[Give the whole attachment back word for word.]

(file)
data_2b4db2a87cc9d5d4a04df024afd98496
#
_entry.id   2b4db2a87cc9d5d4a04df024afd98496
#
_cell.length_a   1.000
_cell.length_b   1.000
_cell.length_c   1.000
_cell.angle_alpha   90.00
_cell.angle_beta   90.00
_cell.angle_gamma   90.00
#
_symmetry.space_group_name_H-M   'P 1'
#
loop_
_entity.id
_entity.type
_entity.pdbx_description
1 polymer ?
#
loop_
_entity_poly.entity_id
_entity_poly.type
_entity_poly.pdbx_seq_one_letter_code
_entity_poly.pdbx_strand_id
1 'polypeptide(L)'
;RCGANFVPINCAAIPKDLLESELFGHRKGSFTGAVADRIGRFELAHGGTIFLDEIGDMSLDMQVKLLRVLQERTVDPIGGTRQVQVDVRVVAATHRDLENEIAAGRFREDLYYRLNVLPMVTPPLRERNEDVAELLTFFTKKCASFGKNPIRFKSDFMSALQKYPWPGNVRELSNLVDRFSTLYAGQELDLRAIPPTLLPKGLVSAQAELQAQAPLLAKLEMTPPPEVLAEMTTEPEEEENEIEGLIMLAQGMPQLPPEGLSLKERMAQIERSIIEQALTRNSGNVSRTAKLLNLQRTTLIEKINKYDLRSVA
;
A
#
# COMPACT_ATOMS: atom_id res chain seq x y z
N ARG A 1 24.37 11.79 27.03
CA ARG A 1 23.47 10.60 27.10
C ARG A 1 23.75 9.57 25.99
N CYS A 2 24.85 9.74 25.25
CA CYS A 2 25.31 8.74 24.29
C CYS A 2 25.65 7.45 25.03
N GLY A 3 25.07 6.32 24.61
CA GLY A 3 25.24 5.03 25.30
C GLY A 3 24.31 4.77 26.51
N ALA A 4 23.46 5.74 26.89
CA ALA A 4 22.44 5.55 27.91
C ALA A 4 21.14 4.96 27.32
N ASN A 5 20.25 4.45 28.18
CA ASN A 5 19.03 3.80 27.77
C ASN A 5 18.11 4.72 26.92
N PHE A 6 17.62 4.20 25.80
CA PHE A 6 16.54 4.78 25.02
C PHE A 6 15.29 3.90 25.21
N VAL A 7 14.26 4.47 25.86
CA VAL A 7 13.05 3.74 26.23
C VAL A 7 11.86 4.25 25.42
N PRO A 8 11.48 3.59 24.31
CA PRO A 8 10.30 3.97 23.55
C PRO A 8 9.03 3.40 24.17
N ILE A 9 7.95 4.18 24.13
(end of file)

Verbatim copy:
data_2b4db2a87cc9d5d4a04df024afd98496
#
_entry.id   2b4db2a87cc9d5d4a04df024afd98496
#
_cell.length_a   1.000
_cell.length_b   1.000
_cell.length_c   1.000
_cell.angle_alpha   90.00
_cell.angle_beta   90.00
_cell.angle_gamma   90.00
#
_symmetry.space_group_name_H-M   'P 1'
#
loop_
_entity.id
_entity.type
_entity.pdbx_description
1 polymer ?
#
loop_
_entity_poly.entity_id
_entity_poly.type
_entity_poly.pdbx_seq_one_letter_code
_entity_poly.pdbx_strand_id
1 'polypeptide(L)'
;RCGANFVPINCAAIPKDLLESELFGHRKGSFTGAVADRIGRFELAHGGTIFLDEIGDMSLDMQVKLLRVLQERTVDPIGGTRQVQVDVRVVAATHRDLENEIAAGRFREDLYYRLNVLPMVTPPLRERNEDVAELLTFFTKKCASFGKNPIRFKSDFMSALQKYPWPGNVRELSNLVDRFSTLYAGQELDLRAIPPTLLPKGLVSAQAELQAQAPLLAKLEMTPPPEVLAEMTTEPEEEENEIEGLIMLAQGMPQLPPEGLSLKERMAQIERSIIEQALTRNSGNVSRTAKLLNLQRTTLIEKINKYDLRSVA
;
A
#
# COMPACT_ATOMS: atom_id res chain seq x y z
N ARG A 1 24.37 11.79 27.03
CA ARG A 1 23.47 10.60 27.10
C ARG A 1 23.75 9.57 25.99
N CYS A 2 24.85 9.74 25.25
CA CYS A 2 25.31 8.74 24.29
C CYS A 2 25.65 7.45 25.03
N GLY A 3 25.07 6.32 24.61
CA GLY A 3 25.24 5.03 25.30
C GLY A 3 24.31 4.77 26.51
N ALA A 4 23.46 5.74 26.89
CA ALA A 4 22.44 5.55 27.91
C ALA A 4 21.14 4.96 27.32
N ASN A 5 20.25 4.45 28.18
CA ASN A 5 19.03 3.80 27.77
C ASN A 5 18.11 4.72 26.92
N PHE A 6 17.62 4.20 25.80
CA PHE A 6 16.54 4.78 25.02
C PHE A 6 15.29 3.90 25.21
N VAL A 7 14.26 4.47 25.86
CA VAL A 7 13.05 3.74 26.23
C VAL A 7 11.86 4.25 25.42
N PRO A 8 11.48 3.59 24.31
CA PRO A 8 10.30 3.97 23.55
C PRO A 8 9.03 3.40 24.17
N ILE A 9 7.95 4.18 24.13